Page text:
December 7, 2016

Wellfleet Shellfish Beds Closed After Norovirus Outbreak

The Massachusetts Department of Public Health and the Massachusetts Division of Marine Fisheries have announced that the shellfish beds in the town of Wellfleet on Cape Cod have been closed because of a large norovirus outbreak believed linked to the consumption of shellfish in that area. At least 75 suspect cases of norovirus were reported over a two day time period last week, mostly associated with eating raw shellfish at weddings and restaurants in the Outer Cape Cod area.

Mussels

The shellfish growing areas that are affected are Wellfleet Harbor, Herring River, Wellfleet Inner Harbor, and Loagy Bay. You can see maps of the closed regions at the Mass.gov web site.

The symptoms of norovirus include vomiting, diarrhea, abdominal cramps, headache, fever, chills, and muscle aches. This illness usually runs its course in a day or two. Most people recover on their own without medical intervention, but some, especially the elderly, the young, and those with weakened immune systems, may suffer dehydration and need to be hospitalized.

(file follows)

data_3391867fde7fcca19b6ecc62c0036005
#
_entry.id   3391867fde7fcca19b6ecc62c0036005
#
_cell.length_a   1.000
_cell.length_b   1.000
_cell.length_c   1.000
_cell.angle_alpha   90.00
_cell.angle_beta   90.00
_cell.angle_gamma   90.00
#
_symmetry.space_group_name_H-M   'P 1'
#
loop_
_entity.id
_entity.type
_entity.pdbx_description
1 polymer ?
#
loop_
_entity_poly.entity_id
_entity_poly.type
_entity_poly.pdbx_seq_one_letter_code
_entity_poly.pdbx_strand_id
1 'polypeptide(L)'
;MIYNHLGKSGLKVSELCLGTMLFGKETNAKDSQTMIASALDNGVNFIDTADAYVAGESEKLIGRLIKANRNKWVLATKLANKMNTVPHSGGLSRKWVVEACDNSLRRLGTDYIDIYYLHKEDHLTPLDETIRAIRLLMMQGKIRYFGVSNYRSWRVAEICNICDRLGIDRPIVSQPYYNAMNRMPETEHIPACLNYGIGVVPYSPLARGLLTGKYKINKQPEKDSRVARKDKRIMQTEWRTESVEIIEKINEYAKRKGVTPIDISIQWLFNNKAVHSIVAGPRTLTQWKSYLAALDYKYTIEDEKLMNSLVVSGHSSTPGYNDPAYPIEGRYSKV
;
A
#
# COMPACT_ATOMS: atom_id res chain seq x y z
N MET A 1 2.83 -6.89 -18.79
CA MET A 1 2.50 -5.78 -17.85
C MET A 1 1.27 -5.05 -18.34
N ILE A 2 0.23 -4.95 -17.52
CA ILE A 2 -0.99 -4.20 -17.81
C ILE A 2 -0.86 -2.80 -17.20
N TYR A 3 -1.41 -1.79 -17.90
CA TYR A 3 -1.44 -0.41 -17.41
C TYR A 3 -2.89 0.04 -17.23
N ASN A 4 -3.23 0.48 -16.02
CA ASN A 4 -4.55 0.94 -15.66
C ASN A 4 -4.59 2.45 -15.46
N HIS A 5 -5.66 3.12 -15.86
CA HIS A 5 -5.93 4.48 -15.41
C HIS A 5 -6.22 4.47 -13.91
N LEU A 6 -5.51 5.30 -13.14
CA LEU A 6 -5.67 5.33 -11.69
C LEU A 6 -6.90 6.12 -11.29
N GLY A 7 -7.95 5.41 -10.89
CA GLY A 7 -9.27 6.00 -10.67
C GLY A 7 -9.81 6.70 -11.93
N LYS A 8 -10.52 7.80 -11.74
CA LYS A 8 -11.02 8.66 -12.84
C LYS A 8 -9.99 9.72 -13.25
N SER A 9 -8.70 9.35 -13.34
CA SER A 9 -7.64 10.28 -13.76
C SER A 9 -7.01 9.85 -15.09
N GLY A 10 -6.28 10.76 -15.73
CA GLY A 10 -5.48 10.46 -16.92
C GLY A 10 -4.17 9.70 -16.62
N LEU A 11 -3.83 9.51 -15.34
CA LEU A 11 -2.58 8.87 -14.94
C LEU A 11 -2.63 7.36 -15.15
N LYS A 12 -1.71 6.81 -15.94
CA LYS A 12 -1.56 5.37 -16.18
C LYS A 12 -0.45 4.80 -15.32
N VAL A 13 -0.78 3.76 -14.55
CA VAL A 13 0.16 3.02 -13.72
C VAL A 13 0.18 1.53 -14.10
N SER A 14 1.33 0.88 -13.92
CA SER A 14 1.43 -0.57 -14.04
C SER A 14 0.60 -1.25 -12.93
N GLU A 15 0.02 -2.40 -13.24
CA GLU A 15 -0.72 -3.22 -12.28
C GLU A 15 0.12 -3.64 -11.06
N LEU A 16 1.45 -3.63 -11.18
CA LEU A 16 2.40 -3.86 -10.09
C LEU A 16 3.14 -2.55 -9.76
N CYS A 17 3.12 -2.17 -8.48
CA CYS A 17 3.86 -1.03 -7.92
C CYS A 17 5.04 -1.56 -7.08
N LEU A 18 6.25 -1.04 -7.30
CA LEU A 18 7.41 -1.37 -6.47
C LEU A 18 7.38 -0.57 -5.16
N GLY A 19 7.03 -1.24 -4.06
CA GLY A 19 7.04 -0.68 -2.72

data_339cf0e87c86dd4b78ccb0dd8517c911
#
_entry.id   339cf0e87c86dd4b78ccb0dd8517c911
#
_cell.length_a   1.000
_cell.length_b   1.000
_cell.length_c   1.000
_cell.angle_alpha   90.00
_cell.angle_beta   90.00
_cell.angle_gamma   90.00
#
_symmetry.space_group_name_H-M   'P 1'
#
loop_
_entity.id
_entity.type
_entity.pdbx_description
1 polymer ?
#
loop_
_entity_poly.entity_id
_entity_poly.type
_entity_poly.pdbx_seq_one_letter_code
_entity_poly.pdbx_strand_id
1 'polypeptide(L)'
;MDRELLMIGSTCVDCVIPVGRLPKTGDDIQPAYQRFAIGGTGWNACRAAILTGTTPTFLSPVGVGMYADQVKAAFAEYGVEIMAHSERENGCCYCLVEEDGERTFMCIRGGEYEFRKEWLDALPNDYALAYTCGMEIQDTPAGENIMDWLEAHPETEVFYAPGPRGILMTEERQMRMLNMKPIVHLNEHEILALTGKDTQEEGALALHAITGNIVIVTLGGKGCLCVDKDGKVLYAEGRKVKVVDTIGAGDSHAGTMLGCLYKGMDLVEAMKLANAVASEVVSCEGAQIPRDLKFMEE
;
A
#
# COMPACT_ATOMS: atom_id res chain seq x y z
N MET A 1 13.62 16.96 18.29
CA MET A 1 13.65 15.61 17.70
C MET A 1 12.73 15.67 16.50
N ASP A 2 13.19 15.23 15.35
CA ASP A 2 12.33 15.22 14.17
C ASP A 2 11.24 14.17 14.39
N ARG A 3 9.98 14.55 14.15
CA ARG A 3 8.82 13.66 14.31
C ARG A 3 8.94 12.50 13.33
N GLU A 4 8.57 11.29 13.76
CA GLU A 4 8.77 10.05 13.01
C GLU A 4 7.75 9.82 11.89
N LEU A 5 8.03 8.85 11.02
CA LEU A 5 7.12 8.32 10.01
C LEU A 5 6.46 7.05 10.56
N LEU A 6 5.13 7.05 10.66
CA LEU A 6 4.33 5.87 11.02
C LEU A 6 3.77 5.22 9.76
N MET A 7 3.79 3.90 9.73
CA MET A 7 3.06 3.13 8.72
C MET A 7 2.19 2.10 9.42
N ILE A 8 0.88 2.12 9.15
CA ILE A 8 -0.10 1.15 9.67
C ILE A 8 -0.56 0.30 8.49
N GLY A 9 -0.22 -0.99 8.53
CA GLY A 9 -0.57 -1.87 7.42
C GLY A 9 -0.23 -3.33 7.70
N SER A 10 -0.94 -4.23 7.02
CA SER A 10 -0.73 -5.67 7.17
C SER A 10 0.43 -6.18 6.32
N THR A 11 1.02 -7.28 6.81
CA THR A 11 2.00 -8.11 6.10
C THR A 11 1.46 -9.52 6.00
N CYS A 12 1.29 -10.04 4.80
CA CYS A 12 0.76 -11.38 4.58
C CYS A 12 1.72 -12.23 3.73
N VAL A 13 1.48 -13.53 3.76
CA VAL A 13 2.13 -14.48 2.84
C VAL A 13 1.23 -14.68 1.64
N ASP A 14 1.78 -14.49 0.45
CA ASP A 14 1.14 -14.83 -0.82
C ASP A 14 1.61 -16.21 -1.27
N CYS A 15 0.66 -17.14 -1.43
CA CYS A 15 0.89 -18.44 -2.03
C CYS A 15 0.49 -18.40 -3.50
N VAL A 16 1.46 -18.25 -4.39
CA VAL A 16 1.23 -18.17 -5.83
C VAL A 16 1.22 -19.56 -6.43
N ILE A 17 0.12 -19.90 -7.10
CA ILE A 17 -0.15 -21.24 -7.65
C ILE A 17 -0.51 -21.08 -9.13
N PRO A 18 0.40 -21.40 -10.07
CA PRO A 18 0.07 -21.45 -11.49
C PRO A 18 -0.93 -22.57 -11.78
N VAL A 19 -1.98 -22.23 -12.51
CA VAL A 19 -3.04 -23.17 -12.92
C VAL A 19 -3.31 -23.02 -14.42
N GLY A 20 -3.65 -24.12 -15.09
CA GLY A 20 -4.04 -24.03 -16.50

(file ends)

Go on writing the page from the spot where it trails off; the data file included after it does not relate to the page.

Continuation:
Do not eat any shellfish from these affected areas if harvested or purchased on or after September 26, 2016. This includes oysters, hard shell clams (quahogs), soft shell clams (steamers), mussels, and razor clams.  If you aren’t sure where the shellfish was harvested, ask your retailer.

To prevent the spread of norovirus, which is easily spread person to person, stay home from work or school if you are sick with a diarrheal or vomiting illness. Wash your hands well after using the bathroom or taking care of someone who is sick.

Clean contaminated surfaces after episodes of vomiting or diarrhea with a bleach-based household cleaner. Wash your hands well with soap and water afterwards.

Norovirus is the most common cause of gastroenteritis in people. It is transmitted by fecally contamianted food or water, aerosolization of the vomited virus, and through person to person contact. The virus is killed by heating and chlorine-bleached disinfectants.

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